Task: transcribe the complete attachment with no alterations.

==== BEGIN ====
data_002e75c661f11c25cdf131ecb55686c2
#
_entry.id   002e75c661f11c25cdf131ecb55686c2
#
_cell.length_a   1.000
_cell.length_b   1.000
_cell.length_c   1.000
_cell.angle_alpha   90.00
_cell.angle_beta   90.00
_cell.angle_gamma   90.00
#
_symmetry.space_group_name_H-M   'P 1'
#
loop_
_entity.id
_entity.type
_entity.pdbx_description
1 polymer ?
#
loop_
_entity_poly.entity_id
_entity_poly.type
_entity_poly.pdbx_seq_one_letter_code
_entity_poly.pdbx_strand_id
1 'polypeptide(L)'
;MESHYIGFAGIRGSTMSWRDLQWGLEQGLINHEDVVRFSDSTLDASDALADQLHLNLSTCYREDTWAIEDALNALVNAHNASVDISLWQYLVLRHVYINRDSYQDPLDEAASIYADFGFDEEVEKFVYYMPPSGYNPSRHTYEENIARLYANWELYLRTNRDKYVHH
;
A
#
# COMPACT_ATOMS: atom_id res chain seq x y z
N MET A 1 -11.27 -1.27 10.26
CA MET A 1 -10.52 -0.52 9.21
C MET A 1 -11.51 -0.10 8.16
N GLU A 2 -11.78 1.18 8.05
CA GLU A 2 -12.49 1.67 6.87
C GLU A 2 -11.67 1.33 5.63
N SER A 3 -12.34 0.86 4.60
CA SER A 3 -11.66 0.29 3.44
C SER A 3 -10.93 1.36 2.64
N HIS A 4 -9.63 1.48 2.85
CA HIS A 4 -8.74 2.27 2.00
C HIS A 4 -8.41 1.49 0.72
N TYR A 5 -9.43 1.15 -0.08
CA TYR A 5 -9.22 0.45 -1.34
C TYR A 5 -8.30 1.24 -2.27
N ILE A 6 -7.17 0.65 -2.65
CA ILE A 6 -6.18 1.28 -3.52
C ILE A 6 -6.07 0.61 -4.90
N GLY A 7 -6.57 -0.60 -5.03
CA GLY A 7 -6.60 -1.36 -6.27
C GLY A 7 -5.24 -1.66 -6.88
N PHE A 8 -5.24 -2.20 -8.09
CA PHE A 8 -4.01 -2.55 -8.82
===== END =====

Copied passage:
data_002e75c661f11c25cdf131ecb55686c2
#
_entry.id   002e75c661f11c25cdf131ecb55686c2
#
_cell.length_a   1.000
_cell.length_b   1.000
_cell.length_c   1.000
_cell.angle_alpha   90.00
_cell.angle_beta   90.00
_cell.angle_gamma   90.00
#
_symmetry.space_group_name_H-M   'P 1'
#
loop_
_entity.id
_entity.type
_entity.pdbx_description
1 polymer ?
#
loop_
_entity_poly.entity_id
_entity_poly.type
_entity_poly.pdbx_seq_one_letter_code
_entity_poly.pdbx_strand_id
1 'polypeptide(L)'
;MESHYIGFAGIRGSTMSWRDLQWGLEQGLINHEDVVRFSDSTLDASDALADQLHLNLSTCYREDTWAIEDALNALVNAHNASVDISLWQYLVLRHVYINRDSYQDPLDEAASIYADFGFDEEVEKFVYYMPPSGYNPSRHTYEENIARLYANWELYLRTNRDKYVHH
;
A
#
# COMPACT_ATOMS: atom_id res chain seq x y z
N MET A 1 -11.27 -1.27 10.26
CA MET A 1 -10.52 -0.52 9.21
C MET A 1 -11.51 -0.10 8.16
N GLU A 2 -11.78 1.18 8.05
CA GLU A 2 -12.49 1.67 6.87
C GLU A 2 -11.67 1.33 5.63
N SER A 3 -12.34 0.86 4.60
CA SER A 3 -11.66 0.29 3.44
C SER A 3 -10.93 1.36 2.64
N HIS A 4 -9.63 1.48 2.85
CA HIS A 4 -8.74 2.27 2.00
C HIS A 4 -8.41 1.49 0.72
N TYR A 5 -9.43 1.15 -0.08
CA TYR A 5 -9.22 0.45 -1.34
C TYR A 5 -8.30 1.24 -2.27
N ILE A 6 -7.17 0.65 -2.65
CA ILE A 6 -6.18 1.28 -3.52
C ILE A 6 -6.07 0.61 -4.90
N GLY A 7 -6.57 -0.60 -5.03
CA GLY A 7 -6.60 -1.36 -6.27
C GLY A 7 -5.24 -1.66 -6.88
N PHE A 8 -5.24 -2.20 -8.09
CA PHE A 8 -4.01 -2.55 -8.82